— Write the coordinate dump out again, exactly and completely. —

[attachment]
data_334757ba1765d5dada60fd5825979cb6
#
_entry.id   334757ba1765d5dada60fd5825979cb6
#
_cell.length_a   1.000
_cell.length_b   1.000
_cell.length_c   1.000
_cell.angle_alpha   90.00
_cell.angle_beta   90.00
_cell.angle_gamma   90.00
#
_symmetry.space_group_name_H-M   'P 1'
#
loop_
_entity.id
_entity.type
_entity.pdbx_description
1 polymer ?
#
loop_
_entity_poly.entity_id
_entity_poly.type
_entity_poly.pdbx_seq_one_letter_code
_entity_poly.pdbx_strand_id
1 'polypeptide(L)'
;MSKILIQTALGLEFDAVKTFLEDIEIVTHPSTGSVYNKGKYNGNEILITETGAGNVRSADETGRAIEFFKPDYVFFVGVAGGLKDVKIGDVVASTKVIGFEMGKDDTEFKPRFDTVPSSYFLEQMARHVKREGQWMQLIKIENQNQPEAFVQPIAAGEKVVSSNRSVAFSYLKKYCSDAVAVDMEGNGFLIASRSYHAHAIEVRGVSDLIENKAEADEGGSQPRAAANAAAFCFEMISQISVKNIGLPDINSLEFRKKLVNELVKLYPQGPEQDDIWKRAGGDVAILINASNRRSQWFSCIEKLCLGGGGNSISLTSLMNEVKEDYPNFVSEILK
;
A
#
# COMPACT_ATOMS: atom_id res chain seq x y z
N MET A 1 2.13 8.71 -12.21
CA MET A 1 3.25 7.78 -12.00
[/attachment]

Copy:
data_334757ba1765d5dada60fd5825979cb6
#
_entry.id   334757ba1765d5dada60fd5825979cb6
#
_cell.length_a   1.000
_cell.length_b   1.000
_cell.length_c   1.000
_cell.angle_alpha   90.00
_cell.angle_beta   90.00
_cell.angle_gamma   90.00
#
_symmetry.space_group_name_H-M   'P 1'
#
loop_
_entity.id
_entity.type
_entity.pdbx_description
1 polymer ?
#
loop_
_entity_poly.entity_id
_entity_poly.type
_entity_poly.pdbx_seq_one_letter_code
_entity_poly.pdbx_strand_id
1 'polypeptide(L)'
;MSKILIQTALGLEFDAVKTFLEDIEIVTHPSTGSVYNKGKYNGNEILITETGAGNVRSADETGRAIEFFKPDYVFFVGVAGGLKDVKIGDVVASTKVIGFEMGKDDTEFKPRFDTVPSSYFLEQMARHVKREGQWMQLIKIENQNQPEAFVQPIAAGEKVVSSNRSVAFSYLKKYCSDAVAVDMEGNGFLIASRSYHAHAIEVRGVSDLIENKAEADEGGSQPRAAANAAAFCFEMISQISVKNIGLPDINSLEFRKKLVNELVKLYPQGPEQDDIWKRAGGDVAILINASNRRSQWFSCIEKLCLGGGGNSISLTSLMNEVKEDYPNFVSEILK
;
A
#
# COMPACT_ATOMS: atom_id res chain seq x y z
N MET A 1 2.13 8.71 -12.21
CA MET A 1 3.25 7.78 -12.00